Lou Rassey: Joe talked about this wave of technology—which is happening in parallel with these technology advances—as a massive shift in demand for manufactured goods on the planet. Over the course of the next ten years or so, there’s going to be a doubling of demand for manufactured products, a doubling of consumption on the planet. There’s going to be another couple billion people that enter the consuming class, and another $20 trillion or so of value add that gets created in the manufacturing economy. And so, as we look at this movie that’s playing out, we’re seeing a real need for innovation in how we design, make, deliver, and service products to meet the demand that the planet’s going to have. As you see these two forces coming together, you get the sense of a very exciting road ahead.

Creating value through digital manufacturing


Richard Kelly: Bill, what’s the big picture?

Bill King: Manufacturing generates more data than any other sector of the economy. It’s staggering to think about. More data than healthcare, more data than retail, finance. When we talk to manufacturers, they mostly throw away the data. Where they keep it, they don’t know what to do. So we have imagined DMDII as a big greenfield opportunity—a massive opportunity to go and capture this data and to turn it into real value. With our technical advisory committee, we have identified what the sources of value are for digital in manufacturing and how we can create a portfolio of pilot projects that demonstrate how that value can come to life.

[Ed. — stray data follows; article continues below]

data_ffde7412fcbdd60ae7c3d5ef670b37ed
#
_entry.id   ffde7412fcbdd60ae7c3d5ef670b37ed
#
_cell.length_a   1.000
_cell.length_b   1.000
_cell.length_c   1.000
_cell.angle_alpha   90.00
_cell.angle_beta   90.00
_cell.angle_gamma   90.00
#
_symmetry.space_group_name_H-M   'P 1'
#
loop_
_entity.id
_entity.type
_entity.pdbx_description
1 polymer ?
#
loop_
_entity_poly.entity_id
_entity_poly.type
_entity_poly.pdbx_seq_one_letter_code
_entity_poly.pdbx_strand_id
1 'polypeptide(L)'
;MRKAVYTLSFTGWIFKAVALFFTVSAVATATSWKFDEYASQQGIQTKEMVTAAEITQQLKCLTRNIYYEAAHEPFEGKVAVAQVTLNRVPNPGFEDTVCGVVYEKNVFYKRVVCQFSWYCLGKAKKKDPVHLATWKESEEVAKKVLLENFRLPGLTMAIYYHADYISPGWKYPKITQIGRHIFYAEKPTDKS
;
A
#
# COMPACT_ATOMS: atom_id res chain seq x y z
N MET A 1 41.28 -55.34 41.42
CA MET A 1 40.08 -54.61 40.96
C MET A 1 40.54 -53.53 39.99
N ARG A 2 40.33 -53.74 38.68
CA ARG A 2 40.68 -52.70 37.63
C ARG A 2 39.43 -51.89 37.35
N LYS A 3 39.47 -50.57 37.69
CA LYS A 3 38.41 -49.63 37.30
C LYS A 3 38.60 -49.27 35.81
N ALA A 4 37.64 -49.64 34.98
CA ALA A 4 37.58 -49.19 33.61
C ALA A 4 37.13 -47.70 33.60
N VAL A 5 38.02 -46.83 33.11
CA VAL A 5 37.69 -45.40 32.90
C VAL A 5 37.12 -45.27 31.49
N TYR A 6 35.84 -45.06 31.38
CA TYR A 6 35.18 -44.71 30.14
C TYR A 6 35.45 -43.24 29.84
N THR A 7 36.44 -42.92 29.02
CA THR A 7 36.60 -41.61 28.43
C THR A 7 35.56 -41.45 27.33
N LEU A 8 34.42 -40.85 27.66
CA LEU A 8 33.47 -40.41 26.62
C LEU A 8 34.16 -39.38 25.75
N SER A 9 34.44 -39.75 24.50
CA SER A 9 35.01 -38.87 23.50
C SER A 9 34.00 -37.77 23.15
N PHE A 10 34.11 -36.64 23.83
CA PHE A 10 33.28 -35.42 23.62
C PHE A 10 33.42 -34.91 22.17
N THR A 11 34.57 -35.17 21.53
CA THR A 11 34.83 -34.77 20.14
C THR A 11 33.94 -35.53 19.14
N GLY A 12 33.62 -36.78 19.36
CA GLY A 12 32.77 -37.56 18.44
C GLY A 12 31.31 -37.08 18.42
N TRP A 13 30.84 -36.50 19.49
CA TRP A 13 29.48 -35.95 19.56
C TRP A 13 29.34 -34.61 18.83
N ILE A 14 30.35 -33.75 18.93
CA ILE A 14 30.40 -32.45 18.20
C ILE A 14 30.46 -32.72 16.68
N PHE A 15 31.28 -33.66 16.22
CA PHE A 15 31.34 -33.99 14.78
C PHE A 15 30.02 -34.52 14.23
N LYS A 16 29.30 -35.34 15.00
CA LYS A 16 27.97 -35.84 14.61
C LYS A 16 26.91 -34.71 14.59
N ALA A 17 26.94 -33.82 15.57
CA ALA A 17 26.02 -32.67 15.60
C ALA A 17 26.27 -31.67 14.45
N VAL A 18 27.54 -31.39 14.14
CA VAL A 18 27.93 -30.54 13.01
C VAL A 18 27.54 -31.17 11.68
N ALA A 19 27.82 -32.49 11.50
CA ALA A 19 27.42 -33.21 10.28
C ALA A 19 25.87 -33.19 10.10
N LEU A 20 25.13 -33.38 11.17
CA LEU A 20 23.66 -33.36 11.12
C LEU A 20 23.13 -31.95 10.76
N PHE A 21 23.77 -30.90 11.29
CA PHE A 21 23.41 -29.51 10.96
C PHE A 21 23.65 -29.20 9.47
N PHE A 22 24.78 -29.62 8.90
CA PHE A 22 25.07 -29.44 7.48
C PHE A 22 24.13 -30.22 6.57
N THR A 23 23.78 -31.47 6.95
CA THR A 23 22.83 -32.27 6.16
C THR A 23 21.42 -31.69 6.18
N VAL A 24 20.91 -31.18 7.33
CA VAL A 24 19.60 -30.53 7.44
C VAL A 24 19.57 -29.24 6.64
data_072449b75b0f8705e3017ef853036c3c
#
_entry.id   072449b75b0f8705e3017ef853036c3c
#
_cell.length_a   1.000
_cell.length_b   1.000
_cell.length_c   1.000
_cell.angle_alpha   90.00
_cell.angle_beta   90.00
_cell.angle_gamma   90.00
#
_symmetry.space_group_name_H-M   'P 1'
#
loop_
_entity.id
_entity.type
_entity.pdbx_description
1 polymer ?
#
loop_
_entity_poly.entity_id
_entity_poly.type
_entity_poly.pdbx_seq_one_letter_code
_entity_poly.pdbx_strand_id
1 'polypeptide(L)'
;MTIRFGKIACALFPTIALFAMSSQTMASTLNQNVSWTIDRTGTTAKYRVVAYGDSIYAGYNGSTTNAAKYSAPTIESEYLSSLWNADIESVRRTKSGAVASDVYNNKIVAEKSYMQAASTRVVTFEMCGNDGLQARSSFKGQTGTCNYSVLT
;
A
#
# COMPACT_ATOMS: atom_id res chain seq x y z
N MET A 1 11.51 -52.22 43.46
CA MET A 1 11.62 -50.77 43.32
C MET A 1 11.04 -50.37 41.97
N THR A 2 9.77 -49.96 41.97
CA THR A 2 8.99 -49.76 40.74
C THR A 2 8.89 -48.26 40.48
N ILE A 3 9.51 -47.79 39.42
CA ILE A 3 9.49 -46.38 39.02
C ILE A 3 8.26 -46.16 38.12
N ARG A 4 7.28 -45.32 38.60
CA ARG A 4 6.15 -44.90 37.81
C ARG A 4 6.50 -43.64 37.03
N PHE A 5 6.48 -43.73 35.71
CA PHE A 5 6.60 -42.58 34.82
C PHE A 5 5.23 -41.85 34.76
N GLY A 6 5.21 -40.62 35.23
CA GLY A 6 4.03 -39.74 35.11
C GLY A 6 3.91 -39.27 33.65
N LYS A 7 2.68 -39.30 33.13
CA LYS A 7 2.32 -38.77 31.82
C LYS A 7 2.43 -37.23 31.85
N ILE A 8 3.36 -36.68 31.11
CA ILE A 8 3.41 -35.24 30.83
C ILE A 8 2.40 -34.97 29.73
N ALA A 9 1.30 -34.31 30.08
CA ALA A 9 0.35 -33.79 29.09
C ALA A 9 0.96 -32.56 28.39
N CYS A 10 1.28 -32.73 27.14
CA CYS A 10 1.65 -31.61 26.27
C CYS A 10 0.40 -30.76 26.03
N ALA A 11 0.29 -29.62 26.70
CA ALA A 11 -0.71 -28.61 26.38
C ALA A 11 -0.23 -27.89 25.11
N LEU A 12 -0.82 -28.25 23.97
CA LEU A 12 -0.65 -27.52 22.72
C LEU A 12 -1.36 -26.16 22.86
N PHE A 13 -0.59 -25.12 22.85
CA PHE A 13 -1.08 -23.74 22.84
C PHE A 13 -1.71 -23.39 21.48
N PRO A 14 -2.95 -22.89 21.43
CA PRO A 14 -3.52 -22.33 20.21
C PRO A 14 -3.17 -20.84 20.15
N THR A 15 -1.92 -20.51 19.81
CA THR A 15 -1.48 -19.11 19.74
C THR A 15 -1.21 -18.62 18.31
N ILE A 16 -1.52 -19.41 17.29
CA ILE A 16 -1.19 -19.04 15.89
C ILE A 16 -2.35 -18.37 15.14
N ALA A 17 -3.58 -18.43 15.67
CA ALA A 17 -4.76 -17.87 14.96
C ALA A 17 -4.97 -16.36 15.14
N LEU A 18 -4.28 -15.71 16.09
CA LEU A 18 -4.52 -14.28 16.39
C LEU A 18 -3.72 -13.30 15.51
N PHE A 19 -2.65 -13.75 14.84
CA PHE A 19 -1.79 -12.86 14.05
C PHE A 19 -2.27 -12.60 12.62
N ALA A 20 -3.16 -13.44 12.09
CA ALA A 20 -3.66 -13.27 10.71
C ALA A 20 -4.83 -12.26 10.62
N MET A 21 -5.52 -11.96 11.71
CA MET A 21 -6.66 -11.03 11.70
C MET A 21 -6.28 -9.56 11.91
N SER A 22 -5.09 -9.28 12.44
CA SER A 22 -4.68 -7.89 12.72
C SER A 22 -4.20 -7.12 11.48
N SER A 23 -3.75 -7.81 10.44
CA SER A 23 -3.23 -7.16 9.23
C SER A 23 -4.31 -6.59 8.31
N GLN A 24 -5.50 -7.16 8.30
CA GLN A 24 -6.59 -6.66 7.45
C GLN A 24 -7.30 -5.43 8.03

Richard Kelly: How will digital manufacturing create value for the companies that use it?

Bill King: I want to talk about three particular thrusts that we have going on, which I believe are the biggest sources of value for digital manufacturing. First is the link between designers and makers. Second is knowledge capture, knowledge management, and the digital worker.

The link between designers and makers is perhaps the biggest pool of value. Today, what happens is that the people who design things and the people who make things are separated. They’re separated by technology, by organizational barriers. In many cases, the designer and the maker work for different firms. Perhaps they work on different parts of the planet.

When a designer has an idea and wants to bring something to life, there are all these obstacles to interacting with the maker. The designer’s intent is often lost, typically lost in discussion with the maker, and the things that the maker knows how to do are typically lost in bringing it back to the designer. So how can we get these disparate groups to collaborate? Part of this is about the technology platform for virtual collaborations and providing digital links between designers and makers. And part of this is creating awareness and showing the business case for design/make link.

Richard Kelly: The digital revolution will be fueled by unprecedented growth in two areas: electronic connections among people and things, and the instant availability of massive amounts of data. How will this revolution change the way people look at challenges and create value?